In my view, strength and flexibility are relatively easy to fix it requires discipline and consistency but you get immediate return on investment. Re-wiring a local nervous system is a bit more tricky… it requires endless running (technique) drills, increased running variety and mindfulness exercises. How does it work? In simple terms small electrical signals travel constantly between your brain and your muscles. Neurons are the key cells of the nervous system and together they form a pathway to get muscles to contract (which makes you move forward). The more you use your muscles in a certain way the more neuron connections are established in certain parts of the muscles, the faster the movement will become. Excluding genetic influence this is how your natural running gate is slowly established or should I say programmed over many kilometres of repetition. Hence the mantra: swimrun, eat, sleep, repeat….to get better! Then there is a substance called myelin which sits and wraps around the muscle tissue like a fatty layer. It is basically the insulation around the neuron connections and ensures that the signals from the brain to the muscle to stay strong and clear without losing information.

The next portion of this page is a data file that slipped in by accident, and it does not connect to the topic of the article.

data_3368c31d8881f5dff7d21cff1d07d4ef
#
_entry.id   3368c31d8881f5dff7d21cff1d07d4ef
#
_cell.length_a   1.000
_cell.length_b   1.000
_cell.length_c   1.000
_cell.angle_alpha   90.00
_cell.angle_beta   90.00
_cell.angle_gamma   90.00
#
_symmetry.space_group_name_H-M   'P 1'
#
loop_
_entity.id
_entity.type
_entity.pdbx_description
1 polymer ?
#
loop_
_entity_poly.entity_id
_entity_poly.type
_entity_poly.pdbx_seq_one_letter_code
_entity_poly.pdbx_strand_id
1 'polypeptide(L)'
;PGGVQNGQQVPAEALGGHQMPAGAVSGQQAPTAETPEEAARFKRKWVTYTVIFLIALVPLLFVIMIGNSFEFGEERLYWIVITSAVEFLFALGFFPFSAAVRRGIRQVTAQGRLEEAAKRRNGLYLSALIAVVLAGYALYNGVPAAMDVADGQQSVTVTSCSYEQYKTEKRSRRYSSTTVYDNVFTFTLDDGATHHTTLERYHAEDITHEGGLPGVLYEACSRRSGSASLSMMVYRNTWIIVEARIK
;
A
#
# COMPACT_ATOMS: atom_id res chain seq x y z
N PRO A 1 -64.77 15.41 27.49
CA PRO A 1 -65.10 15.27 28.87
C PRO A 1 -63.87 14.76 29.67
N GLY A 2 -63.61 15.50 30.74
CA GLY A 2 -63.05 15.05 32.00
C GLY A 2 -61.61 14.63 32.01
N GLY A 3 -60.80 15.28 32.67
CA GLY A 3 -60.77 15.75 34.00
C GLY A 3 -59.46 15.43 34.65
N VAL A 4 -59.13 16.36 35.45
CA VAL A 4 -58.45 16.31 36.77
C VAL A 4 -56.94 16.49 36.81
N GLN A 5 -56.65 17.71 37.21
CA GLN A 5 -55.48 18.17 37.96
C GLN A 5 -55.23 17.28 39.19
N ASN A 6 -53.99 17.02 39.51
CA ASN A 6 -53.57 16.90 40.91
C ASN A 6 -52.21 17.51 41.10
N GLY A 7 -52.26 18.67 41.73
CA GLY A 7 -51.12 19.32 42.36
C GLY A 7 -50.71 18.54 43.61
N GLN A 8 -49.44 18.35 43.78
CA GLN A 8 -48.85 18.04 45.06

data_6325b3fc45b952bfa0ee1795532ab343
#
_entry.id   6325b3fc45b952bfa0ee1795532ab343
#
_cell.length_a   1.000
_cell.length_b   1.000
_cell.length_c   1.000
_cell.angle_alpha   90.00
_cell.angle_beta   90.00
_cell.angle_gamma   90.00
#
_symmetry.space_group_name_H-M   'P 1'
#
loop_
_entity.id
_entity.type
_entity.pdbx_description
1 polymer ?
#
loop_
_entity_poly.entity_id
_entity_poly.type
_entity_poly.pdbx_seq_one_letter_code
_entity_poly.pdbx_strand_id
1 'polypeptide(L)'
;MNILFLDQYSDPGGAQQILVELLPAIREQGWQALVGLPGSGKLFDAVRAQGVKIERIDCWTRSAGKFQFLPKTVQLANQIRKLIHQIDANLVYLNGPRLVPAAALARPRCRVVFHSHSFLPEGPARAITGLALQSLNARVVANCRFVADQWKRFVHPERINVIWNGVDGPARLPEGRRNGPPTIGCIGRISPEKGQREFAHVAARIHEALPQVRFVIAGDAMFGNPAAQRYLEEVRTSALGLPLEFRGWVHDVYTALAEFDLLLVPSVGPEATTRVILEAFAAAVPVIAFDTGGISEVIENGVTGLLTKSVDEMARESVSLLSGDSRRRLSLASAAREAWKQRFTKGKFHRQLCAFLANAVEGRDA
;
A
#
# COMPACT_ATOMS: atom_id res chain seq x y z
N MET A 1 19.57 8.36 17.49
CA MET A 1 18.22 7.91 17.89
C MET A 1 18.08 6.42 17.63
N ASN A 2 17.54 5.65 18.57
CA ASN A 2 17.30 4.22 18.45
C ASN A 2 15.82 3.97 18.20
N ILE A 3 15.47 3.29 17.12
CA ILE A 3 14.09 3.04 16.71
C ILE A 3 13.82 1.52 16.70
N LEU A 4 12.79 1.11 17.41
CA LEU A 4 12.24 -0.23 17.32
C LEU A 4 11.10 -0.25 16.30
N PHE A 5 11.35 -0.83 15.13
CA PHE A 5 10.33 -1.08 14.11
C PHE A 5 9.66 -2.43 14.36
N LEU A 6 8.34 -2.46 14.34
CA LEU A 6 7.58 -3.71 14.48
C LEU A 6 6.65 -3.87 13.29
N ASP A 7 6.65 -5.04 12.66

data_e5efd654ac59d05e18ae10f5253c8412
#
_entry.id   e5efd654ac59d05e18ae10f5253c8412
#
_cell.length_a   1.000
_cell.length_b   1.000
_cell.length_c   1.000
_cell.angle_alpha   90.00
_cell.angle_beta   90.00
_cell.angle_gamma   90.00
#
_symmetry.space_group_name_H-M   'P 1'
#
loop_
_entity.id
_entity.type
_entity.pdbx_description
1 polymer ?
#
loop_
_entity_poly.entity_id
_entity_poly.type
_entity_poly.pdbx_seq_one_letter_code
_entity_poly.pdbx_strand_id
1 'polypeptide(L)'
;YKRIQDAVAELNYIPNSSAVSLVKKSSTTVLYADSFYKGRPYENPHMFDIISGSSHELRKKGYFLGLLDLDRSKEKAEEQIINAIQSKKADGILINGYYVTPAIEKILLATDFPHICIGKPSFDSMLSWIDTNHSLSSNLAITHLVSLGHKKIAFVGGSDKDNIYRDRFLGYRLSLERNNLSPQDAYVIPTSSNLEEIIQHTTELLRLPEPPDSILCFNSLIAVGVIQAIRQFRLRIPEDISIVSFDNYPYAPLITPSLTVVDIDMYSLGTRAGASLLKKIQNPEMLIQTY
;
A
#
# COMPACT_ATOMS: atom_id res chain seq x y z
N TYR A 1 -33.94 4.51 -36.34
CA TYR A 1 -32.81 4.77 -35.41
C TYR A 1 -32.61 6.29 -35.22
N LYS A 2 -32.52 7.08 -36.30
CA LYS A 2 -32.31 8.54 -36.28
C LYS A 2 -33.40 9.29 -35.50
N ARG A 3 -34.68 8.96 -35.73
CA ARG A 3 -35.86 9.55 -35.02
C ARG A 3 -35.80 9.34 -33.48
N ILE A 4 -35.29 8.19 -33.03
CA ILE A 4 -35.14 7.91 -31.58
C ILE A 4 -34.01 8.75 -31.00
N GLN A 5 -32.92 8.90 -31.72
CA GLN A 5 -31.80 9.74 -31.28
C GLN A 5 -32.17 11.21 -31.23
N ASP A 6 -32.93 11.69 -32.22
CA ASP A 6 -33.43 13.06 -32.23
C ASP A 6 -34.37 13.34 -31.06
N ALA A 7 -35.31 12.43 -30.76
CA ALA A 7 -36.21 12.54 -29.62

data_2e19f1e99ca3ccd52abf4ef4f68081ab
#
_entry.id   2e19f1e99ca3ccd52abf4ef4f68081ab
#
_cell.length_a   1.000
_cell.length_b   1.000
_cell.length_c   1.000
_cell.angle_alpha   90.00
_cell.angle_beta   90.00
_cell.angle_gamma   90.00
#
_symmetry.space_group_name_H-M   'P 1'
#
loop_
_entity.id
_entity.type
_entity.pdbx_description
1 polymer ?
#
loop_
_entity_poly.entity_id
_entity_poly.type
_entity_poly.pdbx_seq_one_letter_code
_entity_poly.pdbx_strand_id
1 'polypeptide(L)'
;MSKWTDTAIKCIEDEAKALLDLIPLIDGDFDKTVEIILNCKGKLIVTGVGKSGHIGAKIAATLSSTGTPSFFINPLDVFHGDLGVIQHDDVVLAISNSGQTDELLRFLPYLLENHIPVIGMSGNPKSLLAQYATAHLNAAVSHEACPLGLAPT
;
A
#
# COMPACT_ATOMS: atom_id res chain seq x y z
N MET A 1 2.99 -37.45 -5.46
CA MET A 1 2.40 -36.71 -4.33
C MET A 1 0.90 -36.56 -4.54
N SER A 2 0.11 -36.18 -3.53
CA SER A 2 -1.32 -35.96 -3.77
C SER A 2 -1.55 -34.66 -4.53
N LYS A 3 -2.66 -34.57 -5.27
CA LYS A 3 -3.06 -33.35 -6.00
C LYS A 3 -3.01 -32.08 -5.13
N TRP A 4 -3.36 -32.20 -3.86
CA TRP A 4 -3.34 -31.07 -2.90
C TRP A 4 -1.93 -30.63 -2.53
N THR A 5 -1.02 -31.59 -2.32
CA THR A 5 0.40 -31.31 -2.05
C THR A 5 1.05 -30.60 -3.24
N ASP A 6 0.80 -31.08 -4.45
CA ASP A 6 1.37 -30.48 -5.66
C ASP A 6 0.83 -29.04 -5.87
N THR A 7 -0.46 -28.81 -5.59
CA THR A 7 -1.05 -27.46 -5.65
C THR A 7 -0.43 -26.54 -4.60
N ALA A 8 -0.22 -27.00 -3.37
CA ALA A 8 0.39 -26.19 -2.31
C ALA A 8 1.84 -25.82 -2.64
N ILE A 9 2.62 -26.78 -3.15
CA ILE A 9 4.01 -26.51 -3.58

If this sounds too complex then here’s alternative train of thought: consider your house as your body and the electrical switch board as your brain (i.e. the place in the wall where you have all these colourful switches and wires coming together). Consider the two bed rooms as your legs and the number of lights inside each room reflect the amount of neuron connections. So, the more lights bulbs (neuron connections) you are able to turn on in your bedroom the brighter it will get (or the faster you will become). Also the brighter the light bulbs the stronger the neuron connection is. So, when somebody refers to you with the words: “The lights are on but there is nobody home” it means that you’re “a zombie with excellent running skills”….Get it? Anyway, back to the subject….